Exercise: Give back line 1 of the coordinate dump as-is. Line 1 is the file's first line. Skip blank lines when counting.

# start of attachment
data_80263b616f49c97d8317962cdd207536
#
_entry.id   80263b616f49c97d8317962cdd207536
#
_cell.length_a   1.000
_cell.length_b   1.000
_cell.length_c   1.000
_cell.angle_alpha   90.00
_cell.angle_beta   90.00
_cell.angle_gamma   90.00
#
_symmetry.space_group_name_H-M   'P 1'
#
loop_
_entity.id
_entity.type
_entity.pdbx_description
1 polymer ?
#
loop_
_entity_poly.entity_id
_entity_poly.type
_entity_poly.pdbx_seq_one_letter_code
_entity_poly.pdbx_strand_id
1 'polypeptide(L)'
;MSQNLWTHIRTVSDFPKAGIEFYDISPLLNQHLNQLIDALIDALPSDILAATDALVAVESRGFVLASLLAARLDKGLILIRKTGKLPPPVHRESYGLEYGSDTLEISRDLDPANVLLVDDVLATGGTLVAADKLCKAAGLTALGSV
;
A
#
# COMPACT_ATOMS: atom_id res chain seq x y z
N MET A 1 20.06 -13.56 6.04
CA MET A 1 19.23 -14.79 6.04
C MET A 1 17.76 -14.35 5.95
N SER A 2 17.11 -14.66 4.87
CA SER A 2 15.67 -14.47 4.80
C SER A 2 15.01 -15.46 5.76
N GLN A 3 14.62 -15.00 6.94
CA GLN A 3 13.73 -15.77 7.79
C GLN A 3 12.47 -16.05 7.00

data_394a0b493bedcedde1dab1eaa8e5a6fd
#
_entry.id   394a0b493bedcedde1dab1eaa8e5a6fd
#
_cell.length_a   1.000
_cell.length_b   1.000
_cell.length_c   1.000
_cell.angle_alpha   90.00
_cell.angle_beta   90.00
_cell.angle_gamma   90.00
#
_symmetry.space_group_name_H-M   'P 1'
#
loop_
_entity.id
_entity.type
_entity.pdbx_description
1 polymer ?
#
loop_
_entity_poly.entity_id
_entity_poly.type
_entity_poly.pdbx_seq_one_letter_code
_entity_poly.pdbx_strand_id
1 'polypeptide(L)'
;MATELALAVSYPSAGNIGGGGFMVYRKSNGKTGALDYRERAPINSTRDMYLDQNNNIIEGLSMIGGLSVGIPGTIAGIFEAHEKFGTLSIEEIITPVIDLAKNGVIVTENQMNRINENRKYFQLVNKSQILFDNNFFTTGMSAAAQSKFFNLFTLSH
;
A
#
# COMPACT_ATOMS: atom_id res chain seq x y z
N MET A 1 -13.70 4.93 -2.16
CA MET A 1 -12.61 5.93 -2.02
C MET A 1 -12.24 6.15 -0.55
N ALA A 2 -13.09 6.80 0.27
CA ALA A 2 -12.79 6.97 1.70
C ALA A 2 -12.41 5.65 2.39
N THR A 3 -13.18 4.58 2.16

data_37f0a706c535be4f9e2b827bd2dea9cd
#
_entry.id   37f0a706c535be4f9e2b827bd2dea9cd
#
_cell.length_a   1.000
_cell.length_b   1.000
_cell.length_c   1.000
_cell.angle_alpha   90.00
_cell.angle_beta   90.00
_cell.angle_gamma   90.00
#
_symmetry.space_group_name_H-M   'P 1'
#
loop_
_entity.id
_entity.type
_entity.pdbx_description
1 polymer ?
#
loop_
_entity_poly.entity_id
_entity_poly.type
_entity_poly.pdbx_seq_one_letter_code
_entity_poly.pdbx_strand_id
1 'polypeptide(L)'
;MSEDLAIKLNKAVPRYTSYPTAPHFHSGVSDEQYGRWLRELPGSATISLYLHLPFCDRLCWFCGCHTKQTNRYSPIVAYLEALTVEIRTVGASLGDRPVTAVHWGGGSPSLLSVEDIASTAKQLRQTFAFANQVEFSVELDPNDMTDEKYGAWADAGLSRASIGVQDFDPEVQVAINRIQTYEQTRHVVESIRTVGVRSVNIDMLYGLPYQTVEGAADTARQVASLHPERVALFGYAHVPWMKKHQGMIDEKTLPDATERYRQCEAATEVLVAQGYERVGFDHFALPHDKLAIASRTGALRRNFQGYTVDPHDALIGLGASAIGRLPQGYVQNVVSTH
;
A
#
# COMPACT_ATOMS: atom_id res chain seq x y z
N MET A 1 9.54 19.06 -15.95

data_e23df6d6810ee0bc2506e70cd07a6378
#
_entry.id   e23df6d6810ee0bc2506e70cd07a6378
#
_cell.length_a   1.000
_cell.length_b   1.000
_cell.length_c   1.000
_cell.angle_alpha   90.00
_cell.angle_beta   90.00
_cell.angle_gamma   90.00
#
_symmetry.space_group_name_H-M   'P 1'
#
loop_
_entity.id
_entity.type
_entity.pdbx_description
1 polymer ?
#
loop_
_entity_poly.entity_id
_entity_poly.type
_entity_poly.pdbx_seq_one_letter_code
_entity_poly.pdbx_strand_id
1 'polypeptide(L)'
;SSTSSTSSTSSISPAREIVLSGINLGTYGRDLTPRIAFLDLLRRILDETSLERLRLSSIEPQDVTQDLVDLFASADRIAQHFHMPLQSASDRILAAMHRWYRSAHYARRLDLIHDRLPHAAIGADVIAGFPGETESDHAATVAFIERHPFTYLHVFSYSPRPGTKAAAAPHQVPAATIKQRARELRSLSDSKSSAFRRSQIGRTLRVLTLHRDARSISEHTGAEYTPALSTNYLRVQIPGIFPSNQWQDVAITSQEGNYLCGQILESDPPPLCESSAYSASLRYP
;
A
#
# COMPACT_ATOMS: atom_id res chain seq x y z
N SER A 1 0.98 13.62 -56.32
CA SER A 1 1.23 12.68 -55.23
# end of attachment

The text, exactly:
data_80263b616f49c97d8317962cdd207536